CapaThe work of photojournalist Robert Capa will doubtless crop up in several modules during the course of the undergraduate degree, so here's a little taster courtesy of the BBC News web site. It's an audio slideshow featuring an exhibition of Capa's work that is opening at the Barbican. Worth a visit just for his extraordinary pictures of the D-Day Landings.

 (Note: you think you felt bad if the sound was a bit dodgy on your recent vox pop videos? Image how Capa felt when a developing cock-up ruined most of the pictures he'd risked his life for on the Normandy beaches...)

Incidentally, if you listen to the slideshow commentary, take the curator's description of the Spanish War soldier "at the moment of death" with a large pinch of salt.


Lovely stuff Ian. We will be looking at coverage of the Spanish Civil War in the History of Journalism module in November. So folks, feast your eyes on Capa's pictures of Republican and International Brigade soldiers. Spain produced a deluge of passionate, committed journalism - written and visual. Capa's photography ranks alongside the writings of George Owell, Franz Borkenau and Martha Gelhorn as some of the finest work generated by that cruellest and most compelling of twentieth century wars. More in my lecture.

If I remember correctly, Capa was often accused of producing most of his legendary shots. Need to read up about that again...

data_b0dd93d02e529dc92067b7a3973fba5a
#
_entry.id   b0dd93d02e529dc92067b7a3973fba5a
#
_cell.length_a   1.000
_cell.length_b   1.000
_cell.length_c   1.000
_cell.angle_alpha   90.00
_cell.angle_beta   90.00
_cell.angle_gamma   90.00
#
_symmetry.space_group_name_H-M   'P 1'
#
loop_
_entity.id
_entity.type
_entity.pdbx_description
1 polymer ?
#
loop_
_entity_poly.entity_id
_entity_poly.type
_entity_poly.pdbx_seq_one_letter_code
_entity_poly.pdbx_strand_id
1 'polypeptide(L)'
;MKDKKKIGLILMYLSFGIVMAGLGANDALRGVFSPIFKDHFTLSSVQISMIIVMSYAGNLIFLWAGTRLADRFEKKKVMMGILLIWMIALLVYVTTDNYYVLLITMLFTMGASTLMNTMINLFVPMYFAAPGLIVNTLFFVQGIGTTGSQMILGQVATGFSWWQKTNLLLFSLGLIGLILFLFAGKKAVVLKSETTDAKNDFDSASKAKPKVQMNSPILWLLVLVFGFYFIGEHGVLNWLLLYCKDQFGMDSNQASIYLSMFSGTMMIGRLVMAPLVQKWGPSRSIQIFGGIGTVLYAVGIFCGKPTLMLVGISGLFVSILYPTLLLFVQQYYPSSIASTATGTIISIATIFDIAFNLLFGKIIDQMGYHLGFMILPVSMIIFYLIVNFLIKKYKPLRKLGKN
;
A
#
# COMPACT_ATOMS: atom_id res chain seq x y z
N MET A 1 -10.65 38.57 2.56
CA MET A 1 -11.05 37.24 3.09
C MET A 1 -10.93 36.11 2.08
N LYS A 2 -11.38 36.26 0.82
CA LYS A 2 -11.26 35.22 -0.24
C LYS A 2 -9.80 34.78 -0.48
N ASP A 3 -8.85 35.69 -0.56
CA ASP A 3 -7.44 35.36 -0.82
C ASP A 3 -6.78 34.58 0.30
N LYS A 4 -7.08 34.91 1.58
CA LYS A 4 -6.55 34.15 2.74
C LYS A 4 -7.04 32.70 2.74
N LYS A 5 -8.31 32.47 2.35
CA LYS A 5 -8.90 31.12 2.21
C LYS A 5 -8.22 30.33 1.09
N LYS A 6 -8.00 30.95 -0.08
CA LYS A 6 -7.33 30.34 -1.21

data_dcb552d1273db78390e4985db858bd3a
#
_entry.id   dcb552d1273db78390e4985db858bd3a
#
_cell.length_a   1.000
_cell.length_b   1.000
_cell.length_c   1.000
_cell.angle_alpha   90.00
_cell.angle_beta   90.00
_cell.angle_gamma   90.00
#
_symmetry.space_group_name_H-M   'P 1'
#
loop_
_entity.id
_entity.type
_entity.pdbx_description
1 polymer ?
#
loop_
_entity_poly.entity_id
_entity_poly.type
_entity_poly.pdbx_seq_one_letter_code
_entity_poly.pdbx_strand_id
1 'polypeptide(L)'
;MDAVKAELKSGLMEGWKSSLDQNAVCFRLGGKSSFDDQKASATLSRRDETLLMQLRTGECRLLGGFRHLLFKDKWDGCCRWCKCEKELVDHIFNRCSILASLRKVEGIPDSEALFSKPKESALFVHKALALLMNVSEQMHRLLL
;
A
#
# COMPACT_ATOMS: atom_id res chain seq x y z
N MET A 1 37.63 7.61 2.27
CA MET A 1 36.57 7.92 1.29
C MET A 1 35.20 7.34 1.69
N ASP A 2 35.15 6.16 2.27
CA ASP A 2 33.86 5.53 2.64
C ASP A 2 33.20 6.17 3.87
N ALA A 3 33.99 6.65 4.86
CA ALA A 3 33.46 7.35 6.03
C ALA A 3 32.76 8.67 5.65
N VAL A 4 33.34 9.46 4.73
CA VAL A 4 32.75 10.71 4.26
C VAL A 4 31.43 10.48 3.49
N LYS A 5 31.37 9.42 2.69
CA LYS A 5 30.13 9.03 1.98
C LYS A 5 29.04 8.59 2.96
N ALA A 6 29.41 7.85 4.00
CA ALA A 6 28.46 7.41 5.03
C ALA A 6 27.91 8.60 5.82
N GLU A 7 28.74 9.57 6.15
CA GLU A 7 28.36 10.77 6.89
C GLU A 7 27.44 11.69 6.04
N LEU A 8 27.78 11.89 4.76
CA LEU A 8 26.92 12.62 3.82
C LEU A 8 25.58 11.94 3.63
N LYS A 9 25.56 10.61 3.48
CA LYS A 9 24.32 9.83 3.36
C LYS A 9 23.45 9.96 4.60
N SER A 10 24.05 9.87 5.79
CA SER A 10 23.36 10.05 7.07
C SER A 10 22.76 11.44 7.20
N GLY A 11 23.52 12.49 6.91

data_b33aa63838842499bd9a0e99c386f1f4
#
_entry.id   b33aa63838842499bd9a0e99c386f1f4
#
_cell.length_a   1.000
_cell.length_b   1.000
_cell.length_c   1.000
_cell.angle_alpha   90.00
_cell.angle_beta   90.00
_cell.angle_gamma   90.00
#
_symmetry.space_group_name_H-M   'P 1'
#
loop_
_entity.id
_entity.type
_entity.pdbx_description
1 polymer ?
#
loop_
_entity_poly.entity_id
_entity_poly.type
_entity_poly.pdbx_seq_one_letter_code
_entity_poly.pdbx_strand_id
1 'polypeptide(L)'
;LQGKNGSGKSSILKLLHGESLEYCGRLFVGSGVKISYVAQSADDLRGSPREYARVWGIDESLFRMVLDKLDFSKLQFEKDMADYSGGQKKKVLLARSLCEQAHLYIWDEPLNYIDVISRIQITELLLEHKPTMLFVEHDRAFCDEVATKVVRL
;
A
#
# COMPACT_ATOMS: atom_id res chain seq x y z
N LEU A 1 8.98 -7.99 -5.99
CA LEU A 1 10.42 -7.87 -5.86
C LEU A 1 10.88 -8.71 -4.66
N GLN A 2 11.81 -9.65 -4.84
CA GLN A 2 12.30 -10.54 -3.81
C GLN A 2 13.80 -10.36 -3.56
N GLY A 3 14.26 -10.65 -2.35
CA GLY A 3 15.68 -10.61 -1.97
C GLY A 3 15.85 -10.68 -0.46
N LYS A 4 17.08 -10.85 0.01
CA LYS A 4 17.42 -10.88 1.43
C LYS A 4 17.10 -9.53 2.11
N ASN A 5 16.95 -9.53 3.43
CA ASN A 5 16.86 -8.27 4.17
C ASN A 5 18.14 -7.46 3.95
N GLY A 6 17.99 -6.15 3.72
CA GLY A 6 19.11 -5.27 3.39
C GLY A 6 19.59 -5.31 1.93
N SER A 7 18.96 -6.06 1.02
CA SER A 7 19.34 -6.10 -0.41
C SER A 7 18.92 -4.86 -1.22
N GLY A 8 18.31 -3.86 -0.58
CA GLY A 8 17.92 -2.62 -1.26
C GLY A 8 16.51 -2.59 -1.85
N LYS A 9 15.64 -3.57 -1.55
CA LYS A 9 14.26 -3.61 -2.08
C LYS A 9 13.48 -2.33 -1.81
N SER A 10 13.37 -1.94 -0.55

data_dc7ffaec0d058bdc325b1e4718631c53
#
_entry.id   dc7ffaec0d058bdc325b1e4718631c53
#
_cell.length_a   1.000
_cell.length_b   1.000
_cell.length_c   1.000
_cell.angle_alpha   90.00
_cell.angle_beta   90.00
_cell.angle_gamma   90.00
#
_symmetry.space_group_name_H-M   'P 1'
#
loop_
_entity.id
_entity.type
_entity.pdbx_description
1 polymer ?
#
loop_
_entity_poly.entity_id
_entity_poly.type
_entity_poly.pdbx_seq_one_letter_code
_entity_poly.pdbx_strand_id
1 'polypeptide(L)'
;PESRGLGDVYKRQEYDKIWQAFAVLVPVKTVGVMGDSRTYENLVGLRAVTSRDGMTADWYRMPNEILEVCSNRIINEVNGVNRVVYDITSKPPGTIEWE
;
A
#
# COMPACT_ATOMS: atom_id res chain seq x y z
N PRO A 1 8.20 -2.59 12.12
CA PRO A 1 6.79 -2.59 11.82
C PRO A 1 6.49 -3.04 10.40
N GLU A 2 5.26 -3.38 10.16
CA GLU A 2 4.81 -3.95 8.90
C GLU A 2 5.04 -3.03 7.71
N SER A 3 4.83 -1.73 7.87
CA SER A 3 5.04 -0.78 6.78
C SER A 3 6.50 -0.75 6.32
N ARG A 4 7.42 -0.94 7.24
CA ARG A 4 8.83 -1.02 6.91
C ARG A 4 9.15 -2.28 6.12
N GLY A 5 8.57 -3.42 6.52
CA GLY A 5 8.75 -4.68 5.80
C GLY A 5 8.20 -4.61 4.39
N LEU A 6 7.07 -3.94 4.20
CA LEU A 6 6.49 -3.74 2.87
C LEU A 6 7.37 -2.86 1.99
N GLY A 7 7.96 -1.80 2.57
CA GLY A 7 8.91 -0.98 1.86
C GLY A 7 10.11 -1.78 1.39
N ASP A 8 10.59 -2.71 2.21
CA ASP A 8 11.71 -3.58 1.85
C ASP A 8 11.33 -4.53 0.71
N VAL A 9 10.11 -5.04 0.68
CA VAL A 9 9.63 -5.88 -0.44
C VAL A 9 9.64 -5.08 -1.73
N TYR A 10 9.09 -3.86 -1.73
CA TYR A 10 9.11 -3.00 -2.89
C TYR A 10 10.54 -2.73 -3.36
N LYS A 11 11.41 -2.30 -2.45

You are right Jaak, There has been controversy, particularly about his iconic image of a Republican soldier captured in the instant of death. The most recent discussion about that produced the suggestion that the picture probably is authentic, but that Capa may have been responsible for the circumstances in which it came about. The argument has endured for decades. I fear we may never have a definitive answer. 

Even the most recent reports about the "Mexican suitcase", discovered earlier this year containing a store of negatives from the same time the famous picture was taken, are confusingly inconsistent.

Last month The Times, in a piece headlined "Shot through with the truth", claimed: "The evidence says that the photograph is genuine." On the same day, The Telegraph's report carried the headline: "Robert Capa 'faked' war photo - new evidence produced."

And it quotes the curator of the exhibition as saying: "It is likely the soldiers were carrying out an exercise either for Capa or themselves." 

If Rebecca and co do go up to the exhibition, maybe they can report back on what they think having seen the newly discovered photos taken on the same day.

There's nothing suspicious about those D-Day pics, though. They are extraordinary.

Ian Reeves is head of the Centre for Journalism

I found Capa’s work for the first time last week in Pictures on a Page. The book’s awesome - especially if your brain can’t cope with mountains of text anymore!

If anyone wants to go to the exhibition let me know, because I’m fed up of dragging uninterested friends to these things... An evening in London might be a nice change to the dullness of dockside life too.

Correct me if I'm wrong, just a thing I remember:

If I remember correctly, the biggest argument of it being fake was that there was two other pictures, with different locations and with different soldiers, but the same 'situation' (nearly the same position, same 'tragic moment when the bullet hits').

However, agreed, that the D-Day pictures of the film are amazing. They were one of the first ones to hit the paper, right (if they ever did?)? Need to check up on that.

Capa the great